According to the Mac Observer, at Apple’s yearly shareholder meeting, CEO Tim Cook resoundingly rejected a suggestion by the conservative think tank National Center for Public Policy Research that Apple not invest in renewable energy if it wasn’t profitable. In what is described as an emotional response Cook said of the suggestion:
When we work on making our devices accessible by the blind,” he said, “I don’t consider the bloody ROI.” He said that the same thing about environmental issues, worker safety, and other areas where Apple is a leader.
In the end the suggestion by NCPPR only received 2.95% of the vote from shareholders. Cook told shareholders who are only interested in ROI that their money wasn’t wanted: “If you want me to do things only for ROI reasons, you should get out of this stock.”
Greenpeace has been focusing heavily on Apple in recent years, blasting them for their “dirty data”. In their most recent Guide to Greener Electronics (which is more than a year old) Greenpeace gave Apple a score of only 4.6, putting Apple in sixth place behind competitors such as Nokia, Dell, and HP. This report predates Apple’s North Carolina data centre coming online. The North Carolina data centre draws 100% of it’s energy from renewable sources. Apple even built a huge solar farm only a few miles away. This sustainability project was at the heart of NCPPR’s issue with ROI.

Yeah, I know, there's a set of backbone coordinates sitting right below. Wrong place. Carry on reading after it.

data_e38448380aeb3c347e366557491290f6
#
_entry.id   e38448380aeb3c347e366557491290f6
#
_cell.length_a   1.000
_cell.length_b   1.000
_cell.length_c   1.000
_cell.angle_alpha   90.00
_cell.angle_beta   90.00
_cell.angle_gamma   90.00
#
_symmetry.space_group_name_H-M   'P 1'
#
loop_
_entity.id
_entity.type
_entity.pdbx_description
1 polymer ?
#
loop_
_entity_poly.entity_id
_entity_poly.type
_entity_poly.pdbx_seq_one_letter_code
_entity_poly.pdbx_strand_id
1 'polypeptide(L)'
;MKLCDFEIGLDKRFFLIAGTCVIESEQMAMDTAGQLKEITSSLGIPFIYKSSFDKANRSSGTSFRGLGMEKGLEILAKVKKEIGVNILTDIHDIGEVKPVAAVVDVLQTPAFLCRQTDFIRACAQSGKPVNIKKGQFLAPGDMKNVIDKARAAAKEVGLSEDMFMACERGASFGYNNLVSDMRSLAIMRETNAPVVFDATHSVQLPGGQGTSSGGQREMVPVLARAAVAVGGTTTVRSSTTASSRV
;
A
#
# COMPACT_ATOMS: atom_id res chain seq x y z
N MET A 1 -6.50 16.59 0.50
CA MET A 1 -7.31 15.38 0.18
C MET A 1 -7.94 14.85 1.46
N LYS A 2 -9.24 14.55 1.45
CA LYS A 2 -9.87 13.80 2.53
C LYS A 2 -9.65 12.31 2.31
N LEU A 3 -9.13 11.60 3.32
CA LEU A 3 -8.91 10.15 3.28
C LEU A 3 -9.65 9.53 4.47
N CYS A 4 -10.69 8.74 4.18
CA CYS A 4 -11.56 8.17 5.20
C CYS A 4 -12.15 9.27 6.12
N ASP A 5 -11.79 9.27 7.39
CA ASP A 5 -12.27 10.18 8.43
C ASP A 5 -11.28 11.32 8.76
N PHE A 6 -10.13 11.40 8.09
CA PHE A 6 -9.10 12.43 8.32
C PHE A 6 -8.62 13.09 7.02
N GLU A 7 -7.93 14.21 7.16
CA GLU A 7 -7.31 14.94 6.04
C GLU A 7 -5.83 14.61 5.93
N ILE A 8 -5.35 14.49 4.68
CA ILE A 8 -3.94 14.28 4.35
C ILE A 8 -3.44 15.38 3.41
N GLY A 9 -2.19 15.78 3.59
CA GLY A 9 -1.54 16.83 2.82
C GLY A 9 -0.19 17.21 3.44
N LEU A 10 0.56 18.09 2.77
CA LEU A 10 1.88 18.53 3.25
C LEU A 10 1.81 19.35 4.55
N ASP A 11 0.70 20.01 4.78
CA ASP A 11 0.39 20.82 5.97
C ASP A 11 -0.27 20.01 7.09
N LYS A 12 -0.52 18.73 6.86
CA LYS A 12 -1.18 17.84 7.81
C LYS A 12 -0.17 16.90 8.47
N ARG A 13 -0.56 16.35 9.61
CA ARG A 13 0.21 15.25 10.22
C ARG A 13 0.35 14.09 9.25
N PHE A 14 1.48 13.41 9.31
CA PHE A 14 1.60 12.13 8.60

In a slight turnabout, Greenpeace recently praised Apple for its commitment to reducing (and ultimately eliminating) the use of conflict minerals in its products.
Under Cook, Apple has shown leadership in several areas beyond renewable energy. The new “trashcan” Mac Pro is the first Mac to be made in the US in several decades. Apple has also been at the forefront in combatting child labor, and other labor abuses, in Asia.
Cook’s remarks are a good indicator of Apple’s direction on several issues. It’d be nice if other CEOs could be so candid.